Living a slower, simpler, more meaningful life

Here We Go Again

A few weeks ago we welcomed the C word back into our life. When I say welcomed, what I really mean is – it turned up unannounced and will be crashing on the couch until further notice.  Cancer is by no means our favourite house guest.  Last time cancer came to stay was more than 5 years ago and to be honest we weren’t really expecting it back.  Scott has been – and still is – in remission from Hodgkins Lymphoma since 2009.  But now this.

I took Alexa with me to collect Scott from the endoscopy clinic.  He’d been worried the night before, but a 30 hour fast will do that to you.  I’d done my googling and was certain it would be no big deal.  I think you’d call that denial.  That said, Scott is not in a risk category for bowel cancer.  He is young, healthy and very fit.  He cycles more than 150km a week, doesn’t smoke, drinks moderately and eats a balanced, nutritious diet.  With recurring IBS symptoms he took himself off to the doc because, as a cancer survivor, you take your body’s warning signs seriously.  Still, it was most likely a polyp, inflammation or some kind of food intolerance; a matter of some concern, but easily resolved.  Perhaps if I’d been my usual anxious self I would have arranged for Alexa to visit a friend, but somehow, in an out of character moment, I had chosen NOT to consider the worst case scenario.  The girls at reception told me he was out from the colonoscopy procedure and about to meet the doctor.  A five minute wait, I was told, so we settled in with some magazines.  A moment later the nurse appeared beside us and suggested we come through to meet with the doctor. As she led me into his office she confirmed that I was his wife, nodded and said ‘Oh good’.  And I knew.

The next 10 minutes were a blur.  The doctor walked in and sat down, saying nothing at all.  I remember desperately seeking toys or a book to distract Alexa.  The gap between my chair and Scott’s was gapingly wide.  I dragged my seat against Scott’s and wiggled Alexa over to my other side while the word Cancer hung in the air. Straddling the gap between chairs, I held my family together, squeezing too tight.  We didn’t even react.  Questions were asked, though I’m not sure who asked them.  How big?  What next?  How long?  Shock and numbness and dread, and all I could hear in my head was ‘not again, not again, not again’.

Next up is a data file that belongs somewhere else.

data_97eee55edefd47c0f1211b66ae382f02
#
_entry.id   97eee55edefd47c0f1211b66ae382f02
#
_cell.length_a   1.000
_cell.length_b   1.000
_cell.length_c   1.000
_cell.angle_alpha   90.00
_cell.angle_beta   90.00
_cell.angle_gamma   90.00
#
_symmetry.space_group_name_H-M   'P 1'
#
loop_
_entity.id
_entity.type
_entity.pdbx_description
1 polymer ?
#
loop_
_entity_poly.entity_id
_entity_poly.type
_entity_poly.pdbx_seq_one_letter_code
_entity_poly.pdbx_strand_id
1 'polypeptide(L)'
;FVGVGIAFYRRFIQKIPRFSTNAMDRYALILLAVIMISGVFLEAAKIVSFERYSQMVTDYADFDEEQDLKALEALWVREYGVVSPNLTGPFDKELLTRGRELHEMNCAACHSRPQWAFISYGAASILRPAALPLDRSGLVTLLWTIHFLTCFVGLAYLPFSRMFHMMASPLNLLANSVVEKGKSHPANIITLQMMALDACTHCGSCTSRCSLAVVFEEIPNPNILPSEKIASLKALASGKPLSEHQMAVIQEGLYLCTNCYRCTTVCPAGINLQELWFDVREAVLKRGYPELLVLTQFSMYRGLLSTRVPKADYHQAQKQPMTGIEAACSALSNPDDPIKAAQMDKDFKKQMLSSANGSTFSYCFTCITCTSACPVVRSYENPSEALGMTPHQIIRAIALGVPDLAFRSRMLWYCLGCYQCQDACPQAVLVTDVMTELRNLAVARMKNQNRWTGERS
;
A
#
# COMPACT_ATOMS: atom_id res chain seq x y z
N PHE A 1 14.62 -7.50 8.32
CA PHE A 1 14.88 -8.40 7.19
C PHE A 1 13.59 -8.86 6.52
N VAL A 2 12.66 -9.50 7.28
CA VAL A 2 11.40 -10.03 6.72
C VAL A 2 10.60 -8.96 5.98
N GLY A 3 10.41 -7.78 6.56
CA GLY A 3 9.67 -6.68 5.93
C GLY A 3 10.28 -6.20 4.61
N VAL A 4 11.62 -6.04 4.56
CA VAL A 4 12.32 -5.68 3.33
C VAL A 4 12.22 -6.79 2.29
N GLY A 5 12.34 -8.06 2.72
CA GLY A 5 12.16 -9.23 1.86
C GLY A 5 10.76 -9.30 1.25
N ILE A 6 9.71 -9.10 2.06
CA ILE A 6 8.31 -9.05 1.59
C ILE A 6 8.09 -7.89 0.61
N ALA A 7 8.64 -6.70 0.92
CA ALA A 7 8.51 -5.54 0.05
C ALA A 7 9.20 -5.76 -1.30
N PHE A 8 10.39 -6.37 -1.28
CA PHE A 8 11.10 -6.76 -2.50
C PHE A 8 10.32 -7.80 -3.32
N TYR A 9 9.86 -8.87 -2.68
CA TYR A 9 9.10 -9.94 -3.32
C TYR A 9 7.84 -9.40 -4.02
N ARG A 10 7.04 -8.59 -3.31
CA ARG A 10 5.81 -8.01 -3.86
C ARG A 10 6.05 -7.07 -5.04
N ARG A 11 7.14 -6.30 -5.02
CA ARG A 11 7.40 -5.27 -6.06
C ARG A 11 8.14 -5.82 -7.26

Three weeks later we are further along the path to acceptance.  We know a little more, but not much.  Scott has rectal cancer; a tumour in or just below the recto-sigmoid junction. In plain language, that’s the last little bend in the large intestine, about 10 cm before the ‘end’.  Poo jokes are already de rigeur at our place.  He is a patient at Peter Mac in East Melbourne and is midway through the usual tests and scans they do to stage and diagnose this kind of cancer.  He had an MRI last week, is in for a colonoscopy on Tuesday and a combined PET/CT scan on Wednesday.  A week from Tuesday we will meet again with his surgeon and discuss treatment.  At this stage, a likely scenario is 6 – 8 weeks of radiation and chemotherapy followed by a further 8 weeks of waiting as it takes effect on the cancer cells. From there, keyhole surgery would remove the tumour and he’d have to wear a temporary colostomy bag while his bowel recovered from surgery.  When we meet the surgeon again we’ll hear more about this and other possible scenarios.  The chemo/radiation stage is dependent on what next week’s tests reveal, so there’s still a lot of uncertainty. Are we dealing with Stage 1 or Stage 4 rectal cancer?  Could we skip the chemo or has the cancer spread into the lymphatic system?  Is the tumour lower than expected or bigger than expected? Will the test results reveal things the doctors simply don’t expect?